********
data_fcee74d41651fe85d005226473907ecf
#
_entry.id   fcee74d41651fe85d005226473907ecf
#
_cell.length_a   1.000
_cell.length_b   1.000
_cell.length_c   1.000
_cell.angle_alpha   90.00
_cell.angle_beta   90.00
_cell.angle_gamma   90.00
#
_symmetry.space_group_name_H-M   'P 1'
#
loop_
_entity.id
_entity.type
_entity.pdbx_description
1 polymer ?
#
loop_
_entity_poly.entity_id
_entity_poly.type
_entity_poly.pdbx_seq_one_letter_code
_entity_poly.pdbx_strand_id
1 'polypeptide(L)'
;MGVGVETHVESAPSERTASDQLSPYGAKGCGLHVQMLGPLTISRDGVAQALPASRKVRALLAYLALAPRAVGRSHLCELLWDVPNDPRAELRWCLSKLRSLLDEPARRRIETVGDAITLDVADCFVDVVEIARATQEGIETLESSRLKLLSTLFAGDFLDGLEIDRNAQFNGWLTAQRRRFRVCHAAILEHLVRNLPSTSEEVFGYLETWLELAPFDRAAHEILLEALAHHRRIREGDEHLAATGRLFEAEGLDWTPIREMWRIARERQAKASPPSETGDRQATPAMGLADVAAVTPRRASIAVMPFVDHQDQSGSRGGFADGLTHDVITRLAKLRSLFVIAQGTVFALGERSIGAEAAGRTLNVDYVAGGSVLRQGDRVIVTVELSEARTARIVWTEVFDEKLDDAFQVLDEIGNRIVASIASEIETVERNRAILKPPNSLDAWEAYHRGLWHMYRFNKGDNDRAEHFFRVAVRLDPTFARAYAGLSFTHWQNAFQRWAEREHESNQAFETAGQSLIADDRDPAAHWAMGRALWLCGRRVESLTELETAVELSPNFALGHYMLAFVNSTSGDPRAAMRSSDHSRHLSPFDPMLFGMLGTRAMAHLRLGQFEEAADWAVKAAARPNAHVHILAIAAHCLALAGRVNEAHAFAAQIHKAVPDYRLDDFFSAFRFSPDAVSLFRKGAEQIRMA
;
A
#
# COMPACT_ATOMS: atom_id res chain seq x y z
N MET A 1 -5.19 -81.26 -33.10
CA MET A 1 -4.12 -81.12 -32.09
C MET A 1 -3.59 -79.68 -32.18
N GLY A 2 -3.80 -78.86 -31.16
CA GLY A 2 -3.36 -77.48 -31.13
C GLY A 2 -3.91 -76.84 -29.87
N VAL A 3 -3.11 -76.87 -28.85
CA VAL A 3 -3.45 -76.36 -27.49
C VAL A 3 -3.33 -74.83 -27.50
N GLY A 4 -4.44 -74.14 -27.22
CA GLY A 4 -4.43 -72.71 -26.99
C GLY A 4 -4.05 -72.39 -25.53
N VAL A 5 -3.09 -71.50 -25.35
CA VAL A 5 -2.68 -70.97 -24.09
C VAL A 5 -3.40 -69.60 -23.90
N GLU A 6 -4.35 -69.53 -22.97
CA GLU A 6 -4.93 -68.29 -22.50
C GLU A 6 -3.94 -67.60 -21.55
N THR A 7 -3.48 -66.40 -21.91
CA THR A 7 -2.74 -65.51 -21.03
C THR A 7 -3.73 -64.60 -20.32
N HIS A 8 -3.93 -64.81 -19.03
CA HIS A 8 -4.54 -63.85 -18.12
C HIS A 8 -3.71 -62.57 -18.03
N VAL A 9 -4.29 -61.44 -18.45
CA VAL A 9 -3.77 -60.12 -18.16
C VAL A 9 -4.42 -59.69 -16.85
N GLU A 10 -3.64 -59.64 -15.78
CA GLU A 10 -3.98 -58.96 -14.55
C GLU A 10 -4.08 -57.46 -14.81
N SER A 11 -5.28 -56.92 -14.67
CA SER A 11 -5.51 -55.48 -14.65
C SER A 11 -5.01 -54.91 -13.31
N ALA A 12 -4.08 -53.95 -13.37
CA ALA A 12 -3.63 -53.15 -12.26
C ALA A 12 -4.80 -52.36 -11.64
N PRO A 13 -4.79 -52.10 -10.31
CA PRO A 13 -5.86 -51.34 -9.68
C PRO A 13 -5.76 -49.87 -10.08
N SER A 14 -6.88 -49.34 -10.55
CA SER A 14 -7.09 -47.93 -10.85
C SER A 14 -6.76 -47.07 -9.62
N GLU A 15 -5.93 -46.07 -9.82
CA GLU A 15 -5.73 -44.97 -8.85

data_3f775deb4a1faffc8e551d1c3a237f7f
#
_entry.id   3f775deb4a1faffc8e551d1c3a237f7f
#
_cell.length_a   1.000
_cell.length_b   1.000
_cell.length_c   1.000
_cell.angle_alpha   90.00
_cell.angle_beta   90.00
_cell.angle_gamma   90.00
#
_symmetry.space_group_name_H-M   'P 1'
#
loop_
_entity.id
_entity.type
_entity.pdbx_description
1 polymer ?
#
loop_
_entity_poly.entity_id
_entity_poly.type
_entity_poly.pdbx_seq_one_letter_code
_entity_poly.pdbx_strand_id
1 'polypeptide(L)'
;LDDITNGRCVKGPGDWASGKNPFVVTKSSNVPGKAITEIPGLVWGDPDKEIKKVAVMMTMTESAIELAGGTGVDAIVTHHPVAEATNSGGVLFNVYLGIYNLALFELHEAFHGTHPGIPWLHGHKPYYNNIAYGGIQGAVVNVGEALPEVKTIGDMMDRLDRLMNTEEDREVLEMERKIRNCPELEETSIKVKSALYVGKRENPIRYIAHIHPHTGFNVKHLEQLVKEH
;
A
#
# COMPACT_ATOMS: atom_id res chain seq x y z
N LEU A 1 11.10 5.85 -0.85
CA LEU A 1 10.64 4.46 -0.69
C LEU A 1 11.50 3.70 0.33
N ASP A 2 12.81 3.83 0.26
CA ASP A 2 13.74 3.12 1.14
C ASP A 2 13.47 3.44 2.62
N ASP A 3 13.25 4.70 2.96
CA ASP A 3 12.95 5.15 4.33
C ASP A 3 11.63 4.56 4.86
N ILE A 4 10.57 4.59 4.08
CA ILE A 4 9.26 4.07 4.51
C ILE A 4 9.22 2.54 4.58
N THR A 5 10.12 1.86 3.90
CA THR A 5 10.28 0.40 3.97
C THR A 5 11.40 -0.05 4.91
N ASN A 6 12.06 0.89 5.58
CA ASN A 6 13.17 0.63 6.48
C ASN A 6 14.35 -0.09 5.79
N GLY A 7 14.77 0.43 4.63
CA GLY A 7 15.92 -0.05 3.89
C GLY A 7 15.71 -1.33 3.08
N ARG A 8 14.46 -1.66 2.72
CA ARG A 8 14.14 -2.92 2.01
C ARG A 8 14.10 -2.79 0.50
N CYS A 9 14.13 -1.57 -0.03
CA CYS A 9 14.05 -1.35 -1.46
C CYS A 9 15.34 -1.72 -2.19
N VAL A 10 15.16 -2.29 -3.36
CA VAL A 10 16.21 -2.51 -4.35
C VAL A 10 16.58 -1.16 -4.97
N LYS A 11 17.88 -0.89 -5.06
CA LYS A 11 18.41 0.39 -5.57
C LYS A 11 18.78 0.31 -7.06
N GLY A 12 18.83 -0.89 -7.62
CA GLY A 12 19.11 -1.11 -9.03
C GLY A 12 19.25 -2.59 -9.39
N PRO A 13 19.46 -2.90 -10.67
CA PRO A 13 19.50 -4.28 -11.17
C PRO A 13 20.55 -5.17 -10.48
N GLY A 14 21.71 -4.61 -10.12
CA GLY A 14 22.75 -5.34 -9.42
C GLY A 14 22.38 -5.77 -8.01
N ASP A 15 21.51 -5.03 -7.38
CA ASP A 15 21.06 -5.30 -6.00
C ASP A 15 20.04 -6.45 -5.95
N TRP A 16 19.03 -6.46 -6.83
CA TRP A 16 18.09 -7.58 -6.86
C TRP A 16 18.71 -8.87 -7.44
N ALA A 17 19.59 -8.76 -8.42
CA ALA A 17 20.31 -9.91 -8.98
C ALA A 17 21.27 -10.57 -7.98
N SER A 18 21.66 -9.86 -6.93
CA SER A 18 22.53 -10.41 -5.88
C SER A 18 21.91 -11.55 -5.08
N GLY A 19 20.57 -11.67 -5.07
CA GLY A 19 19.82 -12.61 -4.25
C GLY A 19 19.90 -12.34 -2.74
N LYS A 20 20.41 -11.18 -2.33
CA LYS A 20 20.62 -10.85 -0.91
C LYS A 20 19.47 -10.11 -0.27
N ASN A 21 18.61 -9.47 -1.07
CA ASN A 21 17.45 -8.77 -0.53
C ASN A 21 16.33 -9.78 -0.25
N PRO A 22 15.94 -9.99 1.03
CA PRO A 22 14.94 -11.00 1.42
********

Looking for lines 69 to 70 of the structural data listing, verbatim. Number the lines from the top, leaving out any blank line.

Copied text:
C PRO A 13 -5.76 -49.87 -10.08
N SER A 14 -6.88 -49.34 -10.55